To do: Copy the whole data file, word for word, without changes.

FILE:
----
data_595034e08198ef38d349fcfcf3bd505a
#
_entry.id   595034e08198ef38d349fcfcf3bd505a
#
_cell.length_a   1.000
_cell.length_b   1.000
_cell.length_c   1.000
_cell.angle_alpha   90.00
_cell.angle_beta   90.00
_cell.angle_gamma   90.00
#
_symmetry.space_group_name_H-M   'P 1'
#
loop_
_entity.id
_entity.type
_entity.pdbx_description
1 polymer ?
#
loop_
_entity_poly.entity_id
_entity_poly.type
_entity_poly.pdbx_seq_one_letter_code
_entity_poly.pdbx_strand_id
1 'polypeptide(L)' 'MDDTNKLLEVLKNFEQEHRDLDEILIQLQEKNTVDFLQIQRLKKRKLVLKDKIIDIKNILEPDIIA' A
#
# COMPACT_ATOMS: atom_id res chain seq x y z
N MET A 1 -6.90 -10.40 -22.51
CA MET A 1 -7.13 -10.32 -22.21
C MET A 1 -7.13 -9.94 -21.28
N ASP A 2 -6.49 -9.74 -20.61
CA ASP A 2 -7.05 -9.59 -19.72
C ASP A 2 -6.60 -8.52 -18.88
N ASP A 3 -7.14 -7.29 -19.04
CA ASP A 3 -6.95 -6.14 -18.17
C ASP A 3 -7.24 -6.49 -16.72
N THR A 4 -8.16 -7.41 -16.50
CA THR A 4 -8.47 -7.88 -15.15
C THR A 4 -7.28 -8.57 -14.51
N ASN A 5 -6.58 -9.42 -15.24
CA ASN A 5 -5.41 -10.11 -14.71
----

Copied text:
data_595034e08198ef38d349fcfcf3bd505a
#
_entry.id   595034e08198ef38d349fcfcf3bd505a
#
_cell.length_a   1.000
_cell.length_b   1.000
_cell.length_c   1.000
_cell.angle_alpha   90.00
_cell.angle_beta   90.00
_cell.angle_gamma   90.00
#
_symmetry.space_group_name_H-M   'P 1'
#
loop_
_entity.id
_entity.type
_entity.pdbx_description
1 polymer ?
#
loop_
_entity_poly.entity_id
_entity_poly.type
_entity_poly.pdbx_seq_one_letter_code
_entity_poly.pdbx_strand_id
1 'polypeptide(L)' 'MDDTNKLLEVLKNFEQEHRDLDEILIQLQEKNTVDFLQIQRLKKRKLVLKDKIIDIKNILEPDIIA' A
#
# COMPACT_ATOMS: atom_id res chain seq x y z
N MET A 1 -6.90 -10.40 -22.51
CA MET A 1 -7.13 -10.32 -22.21
C MET A 1 -7.13 -9.94 -21.28
N ASP A 2 -6.49 -9.74 -20.61
CA ASP A 2 -7.05 -9.59 -19.72
C ASP A 2 -6.60 -8.52 -18.88
N ASP A 3 -7.14 -7.29 -19.04
CA ASP A 3 -6.95 -6.14 -18.17
C ASP A 3 -7.24 -6.49 -16.72
N THR A 4 -8.16 -7.41 -16.50
CA THR A 4 -8.47 -7.88 -15.15
C THR A 4 -7.28 -8.57 -14.51
N ASN A 5 -6.58 -9.42 -15.24
CA ASN A 5 -5.41 -10.11 -14.71